Contents: Volume 22: James N Hill A Prehistoric Community in Eastern Arizona; Christy G Turner II and Laurel Lofgren Household Size of Prehistoric Western Pueblo Indians; Deward E Walker Jr The Nez Perce Sweat Bath Complex; Robert L Bee Potawatomi Peyotism; Bennet Bronson Roots and the Subsistence of the Ancient Maya; Victor Goldkind Class Conflict and Cacique in Chan Kom; William Bright and Jan Minnick Reduction Rules in Fox Kinship; Deward E Walker Jr Measures of Nez Perce Outbreeding and the Analysis of Cultural Change Harry W Basehart The Resource Holding Corporation among the Mescalero Apache; Jeremy A Sabloff and Gordon R Wiley the Collapse of the Maya Civilization in the Southern Lowlands; Hugo G Nutini A Synoptic Comparison of Mesoamerican Marriage and Family Structure; Charles F Merbs Anterior Tooth Loss in Arctic Populations; Joseph W Michels Settlement Pattern and Demography at Sheep Rock Shelter; Kieth H Basso the Western Apache Classificatory Verb System; William N Fenton J F Lafitau (1681-1746), Precursor of Scientific Kingship; Louise Lamphere Symbolic Elements in Navajo Ritual James E Fitting Settlement Analysis in the Great Lakes Region; Marvin Harris Referential Ambiguity in the Calculus of Brazilian Racial Identity Robbins Burling Amrican Kinship Terms Once More; Harry W Basehart Mescalero Apache Band Organization and Leadership; Keith H Basso "To Give up on Words"; Ralph L Beals Gifting, Reciprocity, Savings and Credit in Peasant Oaxaca; Joel Sherzer Talking Backwards in Cuna; Richard A Thompson Stochastics and Structure; Gordon R Willey and Demitri B Shimkin The Collapse of Classic Maya Civilization in the Southern Lowlands; U M Cowgill Some Comments in Manihot Subsistence and the Ancient Maya; Jerrold E Levy and Stephen J Kunitz Indian Reservations, Anomie and Social Pathologies; Ernest S Burch Jr The Nonempirical Environment of the Arctic Alaskan Eskimos; Patricia Albers and Seymour Parker The Plains Vision Experience; Morris E Opler Jicarilla Apache Territory, Economy and Society in 1850; William W Elmendorf Coast Salish Status Ranking Intergroup Ties; Volume 28: George L Hicks and David I Kertzer Making a Middle Way; M Edward Moseley Subsistence and Demography; D E Dumond Demographic Aspects of the Classic Period in Puebla-Tlaxcala; C Rodger Nance Cultural Evidence for the Altithermal in Texas and Mexico; Stuart Plattner Occupation and Marriage in a Mexican Trading Community; Ricahrd A Gould, Don D and Catherine S Fowler diggers and Doggers. Journal of Anthropological ResearchVolume 29: Edwin N Wilmsen Interaction, Spacing Behavior and the Organization of Hunting Bands; Seth Leacock Maue Kinship and Omaha Terminology; Robert L Carneiro Structure, Function and Equilibrium in the Evolution of Herbert Spencer Raymond E Wiest Wage-Labor Migration and the Household in a Mexican Town; Richard W Keatinge and Kent C Day Socio-Economic Organization of the Moche Valley, Peru, During the Chimu Occupation of Chan Chan; Volume 30: W Raymond Wood Northern Plains Village Cultures; Lawrence C Watson Defense Mechanisms in Guajiro Personality and Culture; Sandra Prewitt Edelman Ascension Motifs and Reversals in Tewa Narratives; H Dieter Heinen and Kenneth Ruddle Ecology, Ritual and Economic Organization in the Distribution of Palm Starch among the Warao of the Orinoco Delta; Frank Cancian New Patterns of Stratification in the Zinacantan Cargo System; Ross Saunders and Philip W Davis Bella Coola Head Bone Nomenclature; Marvin Harris Why a Perfect Knowledge of All the Rules One Must Know to Act Like a Native Cannot Lead to the Knowledge of How Natives Act; Dave D Davis The Strategy of Early Spanish Ecosystem Management in Cuba; Volume 31: William A Turnbaugh Toward an Explanation of the Broadpoint Dispersal in Eastern North American Prehistory Julia Jorgensen A Room Use Analysis of Table Rock Pueblo, Arizona; Roland M Wagner Pattern and Process in Ritual Syncretism Sam D Gill The Color of Navajo Ritual SymbolismIan Stevenson The Belief and Cases Related to Reincarnation among the Haida>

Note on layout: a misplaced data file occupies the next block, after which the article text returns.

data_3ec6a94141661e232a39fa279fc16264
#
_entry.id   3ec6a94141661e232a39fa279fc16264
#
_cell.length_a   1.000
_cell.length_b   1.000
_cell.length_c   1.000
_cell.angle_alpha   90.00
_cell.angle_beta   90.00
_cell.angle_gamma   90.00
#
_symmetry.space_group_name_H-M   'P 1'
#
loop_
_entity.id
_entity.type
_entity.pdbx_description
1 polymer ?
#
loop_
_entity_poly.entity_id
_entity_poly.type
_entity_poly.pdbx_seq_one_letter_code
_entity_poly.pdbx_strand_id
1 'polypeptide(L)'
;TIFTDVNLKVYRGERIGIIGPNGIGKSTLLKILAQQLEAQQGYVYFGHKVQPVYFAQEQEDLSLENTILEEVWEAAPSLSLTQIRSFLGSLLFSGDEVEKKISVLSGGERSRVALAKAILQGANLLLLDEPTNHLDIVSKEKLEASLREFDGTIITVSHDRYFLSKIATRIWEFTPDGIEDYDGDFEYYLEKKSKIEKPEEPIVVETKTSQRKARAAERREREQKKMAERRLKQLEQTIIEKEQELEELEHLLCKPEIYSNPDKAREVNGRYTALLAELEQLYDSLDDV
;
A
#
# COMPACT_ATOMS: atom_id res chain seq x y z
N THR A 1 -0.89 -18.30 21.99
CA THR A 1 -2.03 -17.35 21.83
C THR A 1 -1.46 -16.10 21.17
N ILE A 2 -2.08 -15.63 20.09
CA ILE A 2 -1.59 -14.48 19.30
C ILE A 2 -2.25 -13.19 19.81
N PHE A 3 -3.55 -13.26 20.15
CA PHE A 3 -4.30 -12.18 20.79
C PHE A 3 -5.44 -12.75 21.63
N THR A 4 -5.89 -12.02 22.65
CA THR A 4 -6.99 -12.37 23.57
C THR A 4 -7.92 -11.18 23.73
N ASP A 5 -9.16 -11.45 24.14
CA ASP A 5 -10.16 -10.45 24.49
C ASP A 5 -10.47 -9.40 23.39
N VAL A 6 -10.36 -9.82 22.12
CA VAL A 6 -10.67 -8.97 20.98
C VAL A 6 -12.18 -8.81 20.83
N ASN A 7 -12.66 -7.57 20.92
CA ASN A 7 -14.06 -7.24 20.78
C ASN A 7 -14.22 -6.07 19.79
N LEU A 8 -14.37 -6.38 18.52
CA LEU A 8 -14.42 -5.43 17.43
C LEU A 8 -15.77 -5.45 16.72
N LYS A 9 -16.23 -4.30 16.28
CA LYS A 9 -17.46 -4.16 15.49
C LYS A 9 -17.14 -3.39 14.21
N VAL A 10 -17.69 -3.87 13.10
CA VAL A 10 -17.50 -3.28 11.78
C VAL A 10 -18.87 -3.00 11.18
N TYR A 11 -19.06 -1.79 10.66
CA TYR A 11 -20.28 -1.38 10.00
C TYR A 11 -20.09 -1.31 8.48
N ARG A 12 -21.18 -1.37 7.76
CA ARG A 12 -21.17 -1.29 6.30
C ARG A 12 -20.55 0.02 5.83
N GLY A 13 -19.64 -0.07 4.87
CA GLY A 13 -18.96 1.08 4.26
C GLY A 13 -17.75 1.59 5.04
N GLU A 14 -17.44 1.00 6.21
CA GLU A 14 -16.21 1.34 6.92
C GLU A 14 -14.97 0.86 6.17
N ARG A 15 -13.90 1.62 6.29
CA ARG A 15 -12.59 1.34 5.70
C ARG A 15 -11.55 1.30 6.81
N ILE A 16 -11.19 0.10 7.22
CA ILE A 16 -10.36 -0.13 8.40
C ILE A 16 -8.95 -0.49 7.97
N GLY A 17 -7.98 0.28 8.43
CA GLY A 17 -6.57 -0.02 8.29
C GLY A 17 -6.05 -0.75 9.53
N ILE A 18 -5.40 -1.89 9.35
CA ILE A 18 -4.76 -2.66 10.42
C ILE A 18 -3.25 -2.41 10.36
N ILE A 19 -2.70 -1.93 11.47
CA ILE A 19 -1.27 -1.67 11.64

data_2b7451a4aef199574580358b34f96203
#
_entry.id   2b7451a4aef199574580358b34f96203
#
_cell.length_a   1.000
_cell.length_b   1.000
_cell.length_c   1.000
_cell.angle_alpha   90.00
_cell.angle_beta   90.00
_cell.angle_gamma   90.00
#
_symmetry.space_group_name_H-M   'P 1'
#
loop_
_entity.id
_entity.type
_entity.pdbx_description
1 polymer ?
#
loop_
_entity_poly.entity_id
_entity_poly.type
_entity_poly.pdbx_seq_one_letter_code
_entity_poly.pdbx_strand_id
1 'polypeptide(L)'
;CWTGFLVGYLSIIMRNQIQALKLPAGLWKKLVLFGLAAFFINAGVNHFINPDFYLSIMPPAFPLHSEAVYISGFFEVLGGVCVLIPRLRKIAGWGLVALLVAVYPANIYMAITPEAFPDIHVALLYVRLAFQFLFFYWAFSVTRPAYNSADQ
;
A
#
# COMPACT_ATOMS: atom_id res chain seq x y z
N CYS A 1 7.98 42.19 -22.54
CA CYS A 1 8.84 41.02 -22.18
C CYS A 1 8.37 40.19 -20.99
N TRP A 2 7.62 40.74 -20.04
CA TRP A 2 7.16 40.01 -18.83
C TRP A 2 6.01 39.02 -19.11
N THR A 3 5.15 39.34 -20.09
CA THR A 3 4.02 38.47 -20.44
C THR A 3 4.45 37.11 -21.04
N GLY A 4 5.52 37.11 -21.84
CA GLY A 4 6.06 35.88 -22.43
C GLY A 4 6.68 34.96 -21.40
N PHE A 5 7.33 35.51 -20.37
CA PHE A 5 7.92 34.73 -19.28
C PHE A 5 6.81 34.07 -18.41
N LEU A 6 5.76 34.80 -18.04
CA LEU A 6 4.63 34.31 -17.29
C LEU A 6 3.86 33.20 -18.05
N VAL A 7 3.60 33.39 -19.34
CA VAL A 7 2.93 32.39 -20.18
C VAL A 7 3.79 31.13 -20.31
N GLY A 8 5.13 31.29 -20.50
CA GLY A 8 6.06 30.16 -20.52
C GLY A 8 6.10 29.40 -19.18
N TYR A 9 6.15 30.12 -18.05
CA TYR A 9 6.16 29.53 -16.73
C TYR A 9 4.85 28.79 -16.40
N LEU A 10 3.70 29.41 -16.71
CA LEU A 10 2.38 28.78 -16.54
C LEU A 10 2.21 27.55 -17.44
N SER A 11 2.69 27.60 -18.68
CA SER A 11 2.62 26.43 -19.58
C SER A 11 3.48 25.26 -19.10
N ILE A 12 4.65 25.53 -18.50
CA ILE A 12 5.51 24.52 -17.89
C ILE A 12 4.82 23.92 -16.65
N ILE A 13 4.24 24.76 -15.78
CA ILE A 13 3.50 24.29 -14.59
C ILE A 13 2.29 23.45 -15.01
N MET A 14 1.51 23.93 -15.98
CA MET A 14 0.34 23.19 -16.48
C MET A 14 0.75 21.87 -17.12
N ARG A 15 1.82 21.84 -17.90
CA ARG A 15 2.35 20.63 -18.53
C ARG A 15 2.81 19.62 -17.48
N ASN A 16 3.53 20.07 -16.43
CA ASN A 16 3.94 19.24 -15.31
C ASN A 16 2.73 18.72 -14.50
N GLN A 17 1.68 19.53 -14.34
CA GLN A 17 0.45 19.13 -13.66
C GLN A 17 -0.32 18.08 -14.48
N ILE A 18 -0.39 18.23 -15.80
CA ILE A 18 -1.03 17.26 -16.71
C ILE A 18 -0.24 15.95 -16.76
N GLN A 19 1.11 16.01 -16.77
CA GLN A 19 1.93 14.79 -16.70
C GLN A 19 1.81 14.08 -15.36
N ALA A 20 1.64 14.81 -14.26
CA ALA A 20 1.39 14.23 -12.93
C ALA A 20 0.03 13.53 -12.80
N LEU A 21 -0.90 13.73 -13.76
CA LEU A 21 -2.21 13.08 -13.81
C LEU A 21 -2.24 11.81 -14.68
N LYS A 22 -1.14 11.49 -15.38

Some wrappers with former owner's names, spines sunned, some occasional pencil markings over all a very good set.